Complications of TTS
While TTS is usually a reversible condition, hemodynamic and electrical instability during the acute phase expose patients to the risk of serious adverse in-hospital events which occur in approximately one-fifth of TTS patients.

A multivariate analysis of the data from the International TTS registry, revealed that older age and the presence of emotional triggers independently predicted a lower incidence of the combined end point. 

In contrast, the presence of physical triggers, acute neurologic or psychiatric disease, a first troponin measurement of more than 10 times the upper limit of the normal level and a left ventricular ejection fraction of less than 45% each predicted a higher incidence of adverse in-hospital outcome.

Figure 4: Long-term Outcome of Patients with TTS
Source: Templin C et al N Engl J Med 2015;373:929–938

Figure 5: Long-term Mortality of Triggering Groups
Source: Ghadri, J.R. et al. J Am Coll Cordiol. 2018;72(8):874-82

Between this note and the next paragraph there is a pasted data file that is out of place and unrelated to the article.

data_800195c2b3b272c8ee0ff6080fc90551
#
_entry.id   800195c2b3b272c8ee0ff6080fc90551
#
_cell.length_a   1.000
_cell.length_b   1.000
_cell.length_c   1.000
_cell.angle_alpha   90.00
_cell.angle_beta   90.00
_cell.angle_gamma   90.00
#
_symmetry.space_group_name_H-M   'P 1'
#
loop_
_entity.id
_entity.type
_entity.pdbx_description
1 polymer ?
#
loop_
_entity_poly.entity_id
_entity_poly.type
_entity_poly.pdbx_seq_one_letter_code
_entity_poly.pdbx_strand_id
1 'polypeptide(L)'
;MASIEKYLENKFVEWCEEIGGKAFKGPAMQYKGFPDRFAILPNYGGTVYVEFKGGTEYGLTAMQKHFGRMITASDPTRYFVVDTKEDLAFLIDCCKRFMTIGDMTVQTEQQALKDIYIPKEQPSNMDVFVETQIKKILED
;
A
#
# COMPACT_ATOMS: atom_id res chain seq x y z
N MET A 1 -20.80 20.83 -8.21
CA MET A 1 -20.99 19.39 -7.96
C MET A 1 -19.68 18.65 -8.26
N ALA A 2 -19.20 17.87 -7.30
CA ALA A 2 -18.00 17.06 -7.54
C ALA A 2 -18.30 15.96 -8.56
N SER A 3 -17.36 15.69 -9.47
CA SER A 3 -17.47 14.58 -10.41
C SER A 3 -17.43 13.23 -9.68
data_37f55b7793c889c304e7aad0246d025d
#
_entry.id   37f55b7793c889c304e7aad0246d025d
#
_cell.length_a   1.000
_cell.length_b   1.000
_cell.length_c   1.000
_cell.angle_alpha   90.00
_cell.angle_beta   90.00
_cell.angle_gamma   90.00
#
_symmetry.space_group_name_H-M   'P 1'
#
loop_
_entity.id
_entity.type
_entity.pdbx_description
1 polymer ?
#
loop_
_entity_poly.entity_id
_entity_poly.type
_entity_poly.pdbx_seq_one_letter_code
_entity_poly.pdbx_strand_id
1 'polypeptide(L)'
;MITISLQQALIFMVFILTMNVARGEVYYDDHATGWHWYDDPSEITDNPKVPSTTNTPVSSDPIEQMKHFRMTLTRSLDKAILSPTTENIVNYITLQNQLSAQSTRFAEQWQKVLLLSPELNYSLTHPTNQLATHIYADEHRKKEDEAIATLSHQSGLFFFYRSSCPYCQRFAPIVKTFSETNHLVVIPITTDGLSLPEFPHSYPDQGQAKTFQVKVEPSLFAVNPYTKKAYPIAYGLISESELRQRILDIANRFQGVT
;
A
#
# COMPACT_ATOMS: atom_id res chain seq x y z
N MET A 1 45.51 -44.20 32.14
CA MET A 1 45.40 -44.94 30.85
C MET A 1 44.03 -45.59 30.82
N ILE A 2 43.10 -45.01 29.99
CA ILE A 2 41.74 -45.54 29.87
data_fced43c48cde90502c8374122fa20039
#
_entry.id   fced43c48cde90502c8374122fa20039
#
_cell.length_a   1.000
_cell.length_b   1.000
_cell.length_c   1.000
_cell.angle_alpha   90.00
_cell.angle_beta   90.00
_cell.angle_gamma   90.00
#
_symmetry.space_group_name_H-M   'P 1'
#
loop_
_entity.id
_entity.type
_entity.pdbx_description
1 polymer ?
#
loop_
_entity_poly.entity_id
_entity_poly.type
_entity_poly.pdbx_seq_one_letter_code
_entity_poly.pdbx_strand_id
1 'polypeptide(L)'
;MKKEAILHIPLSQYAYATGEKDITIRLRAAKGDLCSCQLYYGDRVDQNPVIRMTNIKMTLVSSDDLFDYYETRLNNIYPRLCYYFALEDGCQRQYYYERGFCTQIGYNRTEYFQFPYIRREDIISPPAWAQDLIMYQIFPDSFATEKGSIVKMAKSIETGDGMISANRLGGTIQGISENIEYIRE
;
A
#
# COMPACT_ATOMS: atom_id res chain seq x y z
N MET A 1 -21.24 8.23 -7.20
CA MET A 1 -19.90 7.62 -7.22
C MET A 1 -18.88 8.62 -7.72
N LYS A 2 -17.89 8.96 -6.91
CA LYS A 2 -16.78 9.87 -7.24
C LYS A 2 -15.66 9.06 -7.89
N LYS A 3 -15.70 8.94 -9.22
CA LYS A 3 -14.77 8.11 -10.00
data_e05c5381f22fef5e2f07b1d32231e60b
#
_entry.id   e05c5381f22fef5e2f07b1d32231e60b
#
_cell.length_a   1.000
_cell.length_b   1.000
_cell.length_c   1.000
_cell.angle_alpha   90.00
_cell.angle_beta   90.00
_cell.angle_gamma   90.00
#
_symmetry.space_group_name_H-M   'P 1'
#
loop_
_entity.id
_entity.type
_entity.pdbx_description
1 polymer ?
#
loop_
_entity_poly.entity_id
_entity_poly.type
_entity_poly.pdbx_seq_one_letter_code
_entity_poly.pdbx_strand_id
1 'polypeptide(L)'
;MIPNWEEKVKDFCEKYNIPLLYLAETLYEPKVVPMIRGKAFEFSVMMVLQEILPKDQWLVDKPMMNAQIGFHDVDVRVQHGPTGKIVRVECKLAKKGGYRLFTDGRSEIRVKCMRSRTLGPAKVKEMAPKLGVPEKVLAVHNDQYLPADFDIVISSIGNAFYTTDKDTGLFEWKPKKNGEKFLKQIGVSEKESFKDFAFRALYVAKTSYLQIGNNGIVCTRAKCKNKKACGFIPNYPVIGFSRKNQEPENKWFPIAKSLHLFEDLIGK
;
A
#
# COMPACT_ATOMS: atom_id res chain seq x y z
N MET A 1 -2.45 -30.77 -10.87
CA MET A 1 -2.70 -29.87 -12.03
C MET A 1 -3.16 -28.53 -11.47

Long term outcome
According to the InterTAK Registry report, which represents a consortium of 26 cardiovascular centers from Europe and the United States, thus the largest TTS registry to date, death rates are estimated to be 5.6%. The rate of major adverse cerebrovascular and cardiac events is 9.9% per-patient year. This suggests that TTS is not a benign disease with a 10 year mortality of 20 to 25%.

Although it is reasonable to expect TTS mortality to be related to primary LV pump failure, TTS events are frequently preceded by acute medical or surgical illnesses, which independently have poor prognosis. In this regard, mortality in TTS is likely related to both the magnitude of myocardial injury, the nature of the triggering event and comorbidities.

Overall, TTS patients had a similar long-term outcome compared with age- and sex-matched Acute Coronary Syndrome patients. TTS patients with events-related to emotional stress had a favorable short- and long-term prognosis. TTS secondary to neurologic diseases had the worst short-term prognosis.

TTS secondary to neurologic diseases and TTS secondary to physical activities, medical conditions, or procedures had significantly higher mortality rates compared with ACS during long-term follow-up.

  • Ghadri JR et al European Heart Journal (2018) 39,2032–2046
  • Ghadri JR et al J Am Coll Cardiol.2018; 72(8):874-882
  • Templin C et al N Engl J Med 2015;373:929–938
  • Pellicia F et al Circulation. 2017;135:2426–2441
  • Sharkey W et al J Am Coll Cardiol.2018; 72(8):883-884
  • Templin C et al European Heart Journal (2019) 00,1-5